14 March 2012

Not So Eton Mess with Matcha Green Tea & Frutti di Bosco


I didn't really know what to call this dessert because it's not really your conventional Eton Mess because of the Matcha green tea addition and the choice of fruit but the basic ingredients and method are the same.  So the most fitting name I could give it is Not So Eton Mess with Matcha Green Tea & Frutti di Bosco.  Don't you agree?


Lately, I've been coming home with punnets of raspberries, blueberries, red currants, blackberries & strawberries.  Some of these frutti di bosco (mixed berries) are produced in Italy and some are imported from other countries.  They are not always available like the apples so when I see some, I just grab those punnets and take them home.  These are the only fruits that I don't mind if they are in season or not.  I am usually attentive where the produce come from and when they are in season.  For these reasons, I prefer the Italian ones because they are fresher, having traveled less than the imported ones and more importantly, they're more reasonably priced. 


It's exactly the objective of the prodotti a chilometro zero (produce at zero kilometer) in Italy.  Fresh produce don't need to travel hundreds or thousands of kilometers to reach the buyers.  There is a given range of 0 to a maximum of 70 kilometers from producers to consumers to lessen the handling & transportation costs and to improve the quality of freshness of what we eat.  Of course this exempts the fruits & vegetables that some towns specialize in.  I would still want to eat the cherries of Vignola or the onions of Tropea.


This dessert is so simple to put together and judging from the ingredients, you can already understand that it's very good, with or without the Matcha green tea.  Cream, meringue & fruit, how can it disappoint anyone?  The English made a good invention here with its simplicity in taste, ingredients and preparation.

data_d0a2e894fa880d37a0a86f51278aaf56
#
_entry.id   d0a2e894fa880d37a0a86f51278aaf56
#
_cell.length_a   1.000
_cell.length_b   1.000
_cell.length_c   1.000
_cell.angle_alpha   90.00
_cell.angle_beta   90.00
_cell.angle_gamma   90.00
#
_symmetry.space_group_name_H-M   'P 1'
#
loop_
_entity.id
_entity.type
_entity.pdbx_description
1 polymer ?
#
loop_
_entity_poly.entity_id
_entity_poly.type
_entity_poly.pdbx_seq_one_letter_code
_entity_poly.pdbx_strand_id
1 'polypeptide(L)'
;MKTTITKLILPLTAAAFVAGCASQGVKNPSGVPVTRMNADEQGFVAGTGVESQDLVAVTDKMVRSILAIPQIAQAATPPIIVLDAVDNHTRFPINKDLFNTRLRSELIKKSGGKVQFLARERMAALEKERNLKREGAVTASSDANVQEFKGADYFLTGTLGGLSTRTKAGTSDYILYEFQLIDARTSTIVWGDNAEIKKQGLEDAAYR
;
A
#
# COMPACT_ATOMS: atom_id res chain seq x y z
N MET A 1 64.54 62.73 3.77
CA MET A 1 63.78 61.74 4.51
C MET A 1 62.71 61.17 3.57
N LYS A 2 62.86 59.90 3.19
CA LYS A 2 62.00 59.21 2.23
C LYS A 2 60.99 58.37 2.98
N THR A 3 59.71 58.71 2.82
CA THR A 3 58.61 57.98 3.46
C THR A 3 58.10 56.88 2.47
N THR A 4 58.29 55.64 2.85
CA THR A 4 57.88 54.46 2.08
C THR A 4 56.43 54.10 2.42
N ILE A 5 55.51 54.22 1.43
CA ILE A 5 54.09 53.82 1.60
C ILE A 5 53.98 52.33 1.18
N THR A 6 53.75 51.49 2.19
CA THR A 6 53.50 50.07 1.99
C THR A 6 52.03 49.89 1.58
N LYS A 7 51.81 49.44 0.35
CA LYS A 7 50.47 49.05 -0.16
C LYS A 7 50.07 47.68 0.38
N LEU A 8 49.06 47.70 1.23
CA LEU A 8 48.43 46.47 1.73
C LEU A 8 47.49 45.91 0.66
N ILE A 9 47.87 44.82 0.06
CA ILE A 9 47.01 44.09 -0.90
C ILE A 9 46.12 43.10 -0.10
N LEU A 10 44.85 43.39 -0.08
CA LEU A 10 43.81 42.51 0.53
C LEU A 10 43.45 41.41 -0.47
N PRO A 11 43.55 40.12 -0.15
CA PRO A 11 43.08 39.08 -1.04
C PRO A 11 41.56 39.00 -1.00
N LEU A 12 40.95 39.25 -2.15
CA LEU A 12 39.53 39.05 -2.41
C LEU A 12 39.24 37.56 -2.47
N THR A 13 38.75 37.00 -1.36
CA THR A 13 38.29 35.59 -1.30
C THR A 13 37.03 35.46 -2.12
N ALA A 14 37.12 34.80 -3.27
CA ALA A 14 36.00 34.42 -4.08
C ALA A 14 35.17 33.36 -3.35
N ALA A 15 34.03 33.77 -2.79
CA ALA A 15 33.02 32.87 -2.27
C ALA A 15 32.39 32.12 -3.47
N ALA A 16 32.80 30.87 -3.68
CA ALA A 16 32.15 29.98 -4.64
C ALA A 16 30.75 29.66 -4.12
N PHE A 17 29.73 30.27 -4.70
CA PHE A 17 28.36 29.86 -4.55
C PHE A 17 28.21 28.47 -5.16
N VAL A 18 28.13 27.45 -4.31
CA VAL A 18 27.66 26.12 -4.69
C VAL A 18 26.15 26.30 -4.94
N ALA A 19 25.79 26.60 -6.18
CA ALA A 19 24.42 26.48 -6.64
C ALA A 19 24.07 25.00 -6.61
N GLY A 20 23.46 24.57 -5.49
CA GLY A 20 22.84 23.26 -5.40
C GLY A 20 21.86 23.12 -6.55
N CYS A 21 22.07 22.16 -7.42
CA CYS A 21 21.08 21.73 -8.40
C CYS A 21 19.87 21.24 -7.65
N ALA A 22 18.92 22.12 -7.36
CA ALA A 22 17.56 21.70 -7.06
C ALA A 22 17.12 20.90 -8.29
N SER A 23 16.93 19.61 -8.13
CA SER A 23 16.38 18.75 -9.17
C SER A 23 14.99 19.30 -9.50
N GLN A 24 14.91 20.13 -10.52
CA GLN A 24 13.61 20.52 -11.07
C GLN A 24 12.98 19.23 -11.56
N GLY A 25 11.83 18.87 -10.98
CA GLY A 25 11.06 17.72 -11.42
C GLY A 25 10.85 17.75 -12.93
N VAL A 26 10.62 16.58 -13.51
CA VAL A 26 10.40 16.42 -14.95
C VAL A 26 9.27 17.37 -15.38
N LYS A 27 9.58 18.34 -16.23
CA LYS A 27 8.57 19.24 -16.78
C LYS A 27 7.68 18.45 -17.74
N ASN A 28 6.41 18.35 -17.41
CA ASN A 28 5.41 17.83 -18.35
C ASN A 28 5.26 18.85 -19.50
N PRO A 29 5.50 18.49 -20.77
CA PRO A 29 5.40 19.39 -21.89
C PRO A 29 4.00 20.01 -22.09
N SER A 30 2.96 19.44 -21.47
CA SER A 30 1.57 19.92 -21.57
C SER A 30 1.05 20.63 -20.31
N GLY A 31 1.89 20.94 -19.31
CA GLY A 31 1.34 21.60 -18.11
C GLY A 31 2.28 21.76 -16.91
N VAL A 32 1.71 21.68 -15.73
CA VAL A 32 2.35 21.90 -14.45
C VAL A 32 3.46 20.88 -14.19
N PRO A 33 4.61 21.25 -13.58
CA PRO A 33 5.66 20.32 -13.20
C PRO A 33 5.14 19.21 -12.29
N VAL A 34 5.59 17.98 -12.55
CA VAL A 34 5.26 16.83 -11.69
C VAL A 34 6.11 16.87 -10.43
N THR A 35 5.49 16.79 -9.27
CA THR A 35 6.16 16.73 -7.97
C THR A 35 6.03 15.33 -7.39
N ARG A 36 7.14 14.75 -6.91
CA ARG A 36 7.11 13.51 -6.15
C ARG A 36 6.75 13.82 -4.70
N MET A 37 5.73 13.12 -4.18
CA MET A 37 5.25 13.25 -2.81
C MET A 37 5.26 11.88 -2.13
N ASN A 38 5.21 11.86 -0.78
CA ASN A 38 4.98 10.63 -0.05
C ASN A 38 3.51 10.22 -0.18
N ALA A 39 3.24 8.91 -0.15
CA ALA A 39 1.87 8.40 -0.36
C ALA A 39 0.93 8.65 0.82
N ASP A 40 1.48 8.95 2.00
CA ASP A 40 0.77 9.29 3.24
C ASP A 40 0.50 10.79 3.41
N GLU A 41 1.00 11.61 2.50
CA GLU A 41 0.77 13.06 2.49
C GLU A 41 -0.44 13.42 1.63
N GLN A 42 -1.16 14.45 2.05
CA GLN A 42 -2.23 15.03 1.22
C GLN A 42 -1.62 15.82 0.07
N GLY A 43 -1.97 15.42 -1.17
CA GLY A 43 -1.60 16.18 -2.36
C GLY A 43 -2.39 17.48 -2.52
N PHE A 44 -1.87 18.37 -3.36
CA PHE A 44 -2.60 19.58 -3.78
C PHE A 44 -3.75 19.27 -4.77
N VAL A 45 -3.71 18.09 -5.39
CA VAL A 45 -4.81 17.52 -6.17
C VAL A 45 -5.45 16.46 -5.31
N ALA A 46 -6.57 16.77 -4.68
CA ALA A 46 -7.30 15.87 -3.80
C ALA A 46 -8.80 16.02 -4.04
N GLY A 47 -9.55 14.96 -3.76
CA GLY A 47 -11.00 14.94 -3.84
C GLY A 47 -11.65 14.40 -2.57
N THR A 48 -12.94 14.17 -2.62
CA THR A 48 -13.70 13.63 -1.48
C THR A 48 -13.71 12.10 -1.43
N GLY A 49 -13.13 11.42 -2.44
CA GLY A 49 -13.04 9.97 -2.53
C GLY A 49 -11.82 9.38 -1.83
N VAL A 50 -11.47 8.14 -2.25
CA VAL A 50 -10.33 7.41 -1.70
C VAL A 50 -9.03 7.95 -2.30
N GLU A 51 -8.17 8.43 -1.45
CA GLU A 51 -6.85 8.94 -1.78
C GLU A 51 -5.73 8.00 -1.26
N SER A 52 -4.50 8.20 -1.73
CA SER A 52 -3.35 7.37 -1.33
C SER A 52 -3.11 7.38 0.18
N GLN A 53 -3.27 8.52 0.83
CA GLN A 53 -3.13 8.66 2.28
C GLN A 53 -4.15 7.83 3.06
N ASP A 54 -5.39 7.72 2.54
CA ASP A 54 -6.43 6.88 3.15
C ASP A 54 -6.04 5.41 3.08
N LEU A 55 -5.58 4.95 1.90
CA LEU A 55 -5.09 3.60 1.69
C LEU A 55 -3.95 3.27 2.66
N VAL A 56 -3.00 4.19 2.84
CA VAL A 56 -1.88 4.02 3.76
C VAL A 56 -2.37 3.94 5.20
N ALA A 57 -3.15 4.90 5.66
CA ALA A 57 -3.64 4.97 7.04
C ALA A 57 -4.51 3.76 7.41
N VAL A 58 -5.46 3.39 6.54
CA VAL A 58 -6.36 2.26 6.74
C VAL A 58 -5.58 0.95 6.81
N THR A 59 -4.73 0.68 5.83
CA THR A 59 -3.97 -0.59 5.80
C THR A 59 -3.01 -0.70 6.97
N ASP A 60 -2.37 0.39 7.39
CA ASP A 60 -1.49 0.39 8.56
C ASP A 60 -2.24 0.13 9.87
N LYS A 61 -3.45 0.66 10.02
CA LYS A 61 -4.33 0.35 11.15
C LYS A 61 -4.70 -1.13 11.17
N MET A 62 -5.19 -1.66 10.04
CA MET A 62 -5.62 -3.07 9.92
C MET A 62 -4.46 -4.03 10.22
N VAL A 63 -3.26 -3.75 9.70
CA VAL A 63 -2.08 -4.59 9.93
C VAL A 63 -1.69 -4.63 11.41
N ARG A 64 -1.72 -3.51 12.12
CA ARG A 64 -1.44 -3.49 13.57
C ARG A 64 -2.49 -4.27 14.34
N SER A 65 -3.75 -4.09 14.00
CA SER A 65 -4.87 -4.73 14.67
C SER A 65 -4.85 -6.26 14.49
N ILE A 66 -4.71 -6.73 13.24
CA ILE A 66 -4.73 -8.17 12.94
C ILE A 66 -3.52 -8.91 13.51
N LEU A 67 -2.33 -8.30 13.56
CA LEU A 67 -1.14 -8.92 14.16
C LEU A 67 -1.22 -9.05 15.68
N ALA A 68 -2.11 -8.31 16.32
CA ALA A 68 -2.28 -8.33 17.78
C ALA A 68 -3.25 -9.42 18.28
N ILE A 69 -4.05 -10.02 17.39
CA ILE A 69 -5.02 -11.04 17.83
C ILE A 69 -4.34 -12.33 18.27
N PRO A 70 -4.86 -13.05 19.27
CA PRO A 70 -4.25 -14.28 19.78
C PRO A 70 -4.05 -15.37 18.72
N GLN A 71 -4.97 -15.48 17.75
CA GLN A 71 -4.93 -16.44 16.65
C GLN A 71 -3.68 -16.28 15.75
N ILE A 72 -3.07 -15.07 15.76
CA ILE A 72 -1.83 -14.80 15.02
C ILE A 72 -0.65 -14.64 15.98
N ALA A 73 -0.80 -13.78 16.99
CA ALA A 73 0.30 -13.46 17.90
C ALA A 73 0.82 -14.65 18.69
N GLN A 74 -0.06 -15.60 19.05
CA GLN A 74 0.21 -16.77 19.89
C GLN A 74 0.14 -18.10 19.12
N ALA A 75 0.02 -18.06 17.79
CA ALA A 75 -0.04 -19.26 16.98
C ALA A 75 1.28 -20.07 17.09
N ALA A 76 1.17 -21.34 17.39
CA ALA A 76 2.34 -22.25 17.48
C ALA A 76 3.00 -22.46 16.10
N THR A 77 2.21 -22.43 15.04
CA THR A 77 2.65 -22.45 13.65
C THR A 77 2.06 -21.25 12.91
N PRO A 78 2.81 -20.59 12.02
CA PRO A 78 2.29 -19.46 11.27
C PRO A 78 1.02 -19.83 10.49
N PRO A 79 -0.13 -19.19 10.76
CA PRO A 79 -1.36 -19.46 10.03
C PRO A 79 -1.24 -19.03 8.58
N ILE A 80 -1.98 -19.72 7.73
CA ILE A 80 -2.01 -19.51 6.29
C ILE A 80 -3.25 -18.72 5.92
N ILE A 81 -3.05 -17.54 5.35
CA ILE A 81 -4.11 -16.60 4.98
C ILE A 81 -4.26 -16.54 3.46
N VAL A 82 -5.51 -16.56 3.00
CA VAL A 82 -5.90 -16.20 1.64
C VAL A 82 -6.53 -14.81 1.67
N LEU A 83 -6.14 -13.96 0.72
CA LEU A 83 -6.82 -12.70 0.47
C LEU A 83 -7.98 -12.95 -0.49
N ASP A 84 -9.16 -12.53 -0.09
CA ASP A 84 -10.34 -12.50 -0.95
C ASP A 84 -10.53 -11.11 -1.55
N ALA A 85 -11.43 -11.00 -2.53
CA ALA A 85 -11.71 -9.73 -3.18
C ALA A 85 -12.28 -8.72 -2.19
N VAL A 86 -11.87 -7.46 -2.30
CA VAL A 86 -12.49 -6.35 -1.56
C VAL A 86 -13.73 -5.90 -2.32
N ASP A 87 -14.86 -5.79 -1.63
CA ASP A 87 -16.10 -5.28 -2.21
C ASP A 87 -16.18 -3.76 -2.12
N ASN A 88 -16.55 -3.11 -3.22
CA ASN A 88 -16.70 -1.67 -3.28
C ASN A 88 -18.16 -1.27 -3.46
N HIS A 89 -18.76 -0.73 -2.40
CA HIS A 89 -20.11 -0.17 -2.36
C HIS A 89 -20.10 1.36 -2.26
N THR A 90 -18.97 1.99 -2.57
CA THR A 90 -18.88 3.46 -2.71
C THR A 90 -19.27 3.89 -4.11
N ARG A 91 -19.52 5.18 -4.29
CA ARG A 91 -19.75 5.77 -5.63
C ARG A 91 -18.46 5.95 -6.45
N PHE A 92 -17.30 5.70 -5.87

Buon appetito!





Not So Eton Mess with Matcha Green Tea & Frutti di Bosco

Ingredients:
Serves 2

  • 150 ml. cream (I used the light one with mild taste.)
  • 1 teaspoon Matcha green tea powder
  • 2 - 3 teaspoons sugar
  • 35 g. meringue (you can put however much you want) + extra for garnishing
  • 200 g. mixed berries (frutti di bosco) + extra for garnishing
  • 1 teaspoon Creme de Cassis (optional)

  1. Mash 1/3 of the berries with a potato masher or put them in a food processor.  
  2. Chop the remaining fruit and put them in a bowl.  Mix in the pureed berries, Creme de Cassis & 2 teaspoons of sugar.  
  3. In a mixing bowl, whisk cream with green tea powder and 1 teaspoon sugar.  Whisk until stiff.  
  4. Using your hands, break the meringue to small pieces and fold them in the whipped cream.  
  5. Pour mixture in glasses.  Usually, you should also fold in the berries with the cream & meringue.  In this case, I spooned the berries in the middle of the cream in the glass because I didn't want to alter the color of the green tea cream. 
  6. Garnish with fresh berries & crumbled meringue.


10 comments:

  1. How I've missed having an Eton Mess. I think I'll fix myself one tomorrow. The green tea is a nice touch that I might just try. Thank you for the very nice idea. Lovely pictures and blog! Laura

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    1. Thank you Laura. I hope you like the combination.

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  2. I love the name you gave it. Love green tea and I would put it in my Eton too, great!! Thank you! - Julie

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  3. Your berries are beautiful!

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    1. Thank you Tessa! It's always nice to hear from you.

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  4. I'm new to your site and keep getting lured into more and more of your posts because of the incredible photography. I hope you don't mind the assortment of comments I'm leaving today!

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    1. But I love reading what everyone who passes by thinks. The notes lift my spirits so I should thank you for taking the time to write what you think. Have a good weekend Lori!

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  5. What a beautiful dessert presentation! I have been wanting to experiment with Matcha- love the way you use it here in this dessert - the currants are wonderful too!

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    1. Thanks, there are so ways to use Matcha. It's fun!

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